sion in the University's admissions law-
suits. Because the decision does not
mandate the use of race-conscious admis-
sions, but merely says it can be used, a suc-
cessful initiative would bypass the rulings.
On campus, supporters of affirmative
See CONNERLY, Page 8

gan oaSKKai
superstar Chris
Webber faces
reduced charges
aftera hearing
last week.
Page 11
Check out our
website for
breaking cover-
age of national,
local, and cam-
pus events.

The Art Fair 2003
The Original Ann Arbor Street Art
Fair, the Ann Arbor Summer Art Fair,
the State Street Area Art Fair, and
the Ann Arbor's South University Art
Dates and times: July 16-19,
2003, W-F, 10:00 a.m. - 9:00 p.m.;
Sat, 10:00 a.m. - 6:00 p.m.
Locations: Burton Carillon Tower
on North University Avenue, Thayer
Street and East Washington. Street;
South University Avenue; State
Street; State Street from South Uni-
versity to William Street, Main
Street from William to Huron
Avenue, and on Liberty Street from
Ashley to Fifth Avenue.

A2 art fair to

By Lucy Head
For the Daily
"I was born and raised in Ann
Arbor so as a high school student
I worked at several art fairs," said
Shary Brown, executive director
of the Ann Arbor Street Art Fair.
"(Being the director) just seemed
like an interesting job and I
seemed to have a number of
skills that, when you put them all
together, they just seemed to
work out," Brown said.
The Ann Arbor art fair is a 44
year-old tradition that takes place
on the downtown streets of Ann

Arbor. This y
1,185 juried a
pate in the fair
four separate.
coinciding tin
close proximity
Brown, who
her fifteenth fa
said she sees h
to continually i
ty and experien
"The trick
keep improvin
Brown said."
new things at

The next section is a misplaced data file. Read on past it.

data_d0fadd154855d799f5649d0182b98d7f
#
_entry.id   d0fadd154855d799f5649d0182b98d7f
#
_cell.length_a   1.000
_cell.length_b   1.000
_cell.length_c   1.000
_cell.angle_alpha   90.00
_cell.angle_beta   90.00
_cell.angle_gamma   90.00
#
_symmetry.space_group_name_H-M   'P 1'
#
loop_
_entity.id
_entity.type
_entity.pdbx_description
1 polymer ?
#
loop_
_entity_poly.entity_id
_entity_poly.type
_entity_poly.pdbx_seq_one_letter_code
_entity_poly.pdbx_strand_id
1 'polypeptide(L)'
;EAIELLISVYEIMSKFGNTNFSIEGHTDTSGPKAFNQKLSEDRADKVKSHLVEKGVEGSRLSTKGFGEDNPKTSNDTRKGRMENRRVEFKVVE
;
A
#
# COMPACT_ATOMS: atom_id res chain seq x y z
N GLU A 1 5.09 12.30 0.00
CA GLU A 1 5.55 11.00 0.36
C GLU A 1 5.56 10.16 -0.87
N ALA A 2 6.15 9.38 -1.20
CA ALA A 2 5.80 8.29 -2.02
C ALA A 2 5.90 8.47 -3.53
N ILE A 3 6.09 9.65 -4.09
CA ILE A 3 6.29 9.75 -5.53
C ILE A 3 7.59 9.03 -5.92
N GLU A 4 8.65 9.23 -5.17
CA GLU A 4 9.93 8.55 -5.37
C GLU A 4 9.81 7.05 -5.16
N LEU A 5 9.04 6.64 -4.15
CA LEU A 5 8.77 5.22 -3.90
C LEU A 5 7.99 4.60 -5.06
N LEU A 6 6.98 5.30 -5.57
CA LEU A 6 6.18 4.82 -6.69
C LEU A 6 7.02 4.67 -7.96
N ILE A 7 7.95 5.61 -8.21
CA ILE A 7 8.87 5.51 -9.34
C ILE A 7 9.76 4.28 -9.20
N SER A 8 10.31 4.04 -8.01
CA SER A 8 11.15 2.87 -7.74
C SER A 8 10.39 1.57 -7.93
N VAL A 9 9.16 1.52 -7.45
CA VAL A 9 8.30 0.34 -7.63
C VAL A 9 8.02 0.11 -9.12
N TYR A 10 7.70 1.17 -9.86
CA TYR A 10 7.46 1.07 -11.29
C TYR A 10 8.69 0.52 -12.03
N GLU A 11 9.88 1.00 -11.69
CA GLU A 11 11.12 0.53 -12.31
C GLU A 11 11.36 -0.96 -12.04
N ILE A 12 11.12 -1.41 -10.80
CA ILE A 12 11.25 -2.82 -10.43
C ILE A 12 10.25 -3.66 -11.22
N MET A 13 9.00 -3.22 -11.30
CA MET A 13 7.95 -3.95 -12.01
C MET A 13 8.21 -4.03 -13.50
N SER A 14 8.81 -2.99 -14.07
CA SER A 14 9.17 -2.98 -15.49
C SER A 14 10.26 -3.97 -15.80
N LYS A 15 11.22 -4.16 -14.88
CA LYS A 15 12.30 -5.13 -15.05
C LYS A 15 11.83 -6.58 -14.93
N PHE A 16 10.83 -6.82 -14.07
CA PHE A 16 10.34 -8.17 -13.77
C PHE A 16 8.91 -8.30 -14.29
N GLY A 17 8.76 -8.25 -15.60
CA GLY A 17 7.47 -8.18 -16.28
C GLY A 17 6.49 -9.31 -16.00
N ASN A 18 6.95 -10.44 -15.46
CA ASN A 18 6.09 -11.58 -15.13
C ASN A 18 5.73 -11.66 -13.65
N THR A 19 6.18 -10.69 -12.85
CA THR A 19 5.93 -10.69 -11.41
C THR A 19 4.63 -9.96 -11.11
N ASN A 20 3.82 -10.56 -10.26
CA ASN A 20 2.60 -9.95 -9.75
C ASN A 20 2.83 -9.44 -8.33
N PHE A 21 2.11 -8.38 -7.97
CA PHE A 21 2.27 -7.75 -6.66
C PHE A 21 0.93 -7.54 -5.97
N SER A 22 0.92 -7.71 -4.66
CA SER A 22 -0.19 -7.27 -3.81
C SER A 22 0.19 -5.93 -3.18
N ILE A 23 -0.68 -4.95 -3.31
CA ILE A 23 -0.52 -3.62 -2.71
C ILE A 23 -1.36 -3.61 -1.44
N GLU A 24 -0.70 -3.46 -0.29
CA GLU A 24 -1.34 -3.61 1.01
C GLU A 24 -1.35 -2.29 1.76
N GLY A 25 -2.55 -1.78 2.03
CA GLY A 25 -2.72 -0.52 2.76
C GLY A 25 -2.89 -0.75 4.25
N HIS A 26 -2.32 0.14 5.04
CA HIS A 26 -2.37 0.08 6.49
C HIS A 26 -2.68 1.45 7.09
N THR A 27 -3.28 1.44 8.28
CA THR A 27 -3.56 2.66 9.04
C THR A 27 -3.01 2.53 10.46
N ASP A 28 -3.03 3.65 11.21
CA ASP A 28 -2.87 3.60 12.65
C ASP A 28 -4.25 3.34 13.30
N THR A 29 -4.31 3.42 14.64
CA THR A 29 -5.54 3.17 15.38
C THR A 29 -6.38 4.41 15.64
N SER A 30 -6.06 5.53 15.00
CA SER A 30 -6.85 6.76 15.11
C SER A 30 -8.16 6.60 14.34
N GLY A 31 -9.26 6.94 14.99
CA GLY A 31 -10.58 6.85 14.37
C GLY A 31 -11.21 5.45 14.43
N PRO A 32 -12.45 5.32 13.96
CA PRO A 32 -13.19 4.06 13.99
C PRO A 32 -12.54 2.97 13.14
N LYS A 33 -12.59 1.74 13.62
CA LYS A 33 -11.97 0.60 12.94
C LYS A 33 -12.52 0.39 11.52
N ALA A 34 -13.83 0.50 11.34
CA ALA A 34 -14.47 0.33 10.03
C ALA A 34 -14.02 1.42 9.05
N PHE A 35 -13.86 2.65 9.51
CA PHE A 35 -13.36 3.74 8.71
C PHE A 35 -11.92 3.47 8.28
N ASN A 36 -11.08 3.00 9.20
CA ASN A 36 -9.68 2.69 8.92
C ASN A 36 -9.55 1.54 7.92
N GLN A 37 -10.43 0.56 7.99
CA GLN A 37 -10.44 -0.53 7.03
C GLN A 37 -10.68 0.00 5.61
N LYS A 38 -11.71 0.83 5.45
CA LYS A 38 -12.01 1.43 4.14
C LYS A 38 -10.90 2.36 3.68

year than there

Michael Osterberger poses for photos while Gene
Dinapoi sings in the background during Michigan
ElvisFest at Riverside Park In Ypsilanti on Friday.
take over city
ear approximately The program that Brown
rtists will partici- said she is most proud of is the
which consists of Emerging Artist Program,
art fairs, all with which works with the School
nes and within a of Art and Design to showcase
to one another. three students' art in their own
will participate in booth at the fair.
ir this Wednesday, "(This program) has been a
er position of one part of the fair on and off since
mprove the quali- the start. It's a connection
ce of the art fair between the audience and the
here is to keep artists, and a very satisfying way
y sound and to to bring new artists along and
ag and to build," introduce the audience to these
'There are more young artists who may be the art
the art fair this stars of the future," Brown said.
ever have been." See ART FAIR, Page 2

cancer cure
By Neal Pais
Daily Staff Reporter
Scientists at the University are cur-
rently developing complex carrier sys-
tems for anti-cancer agents through the
application of nanotechnology - a rap-
idly evolving field of science focused on
the very small. With this technology in
hand, researchers have developed a
means to locally administer drugs at the
cellular level, thereby potentially
increasing the ease with which tamors
may be treated in the future.
During the last meeting of the
Board of Regents on June 19, the Uni-
versity was reminded of its place at
the helm of cutting-edge cancer
research. Mentioned during the meet-
ing was the Medical School's Center
for Biologic Nanotechnology, which
conducts its high-level research with
nanomaterials - complex synthetic
molecules that are hundreds of times
smaller than human cells.
"This is the start of the post-
genomics therapeutic revolution," said
James Baker, Professor of Biologic
Nanotechnology-and the director of
the CBN, as quoted in Medicine at
Michigan, a University publication.
See NANOTECH, Page 2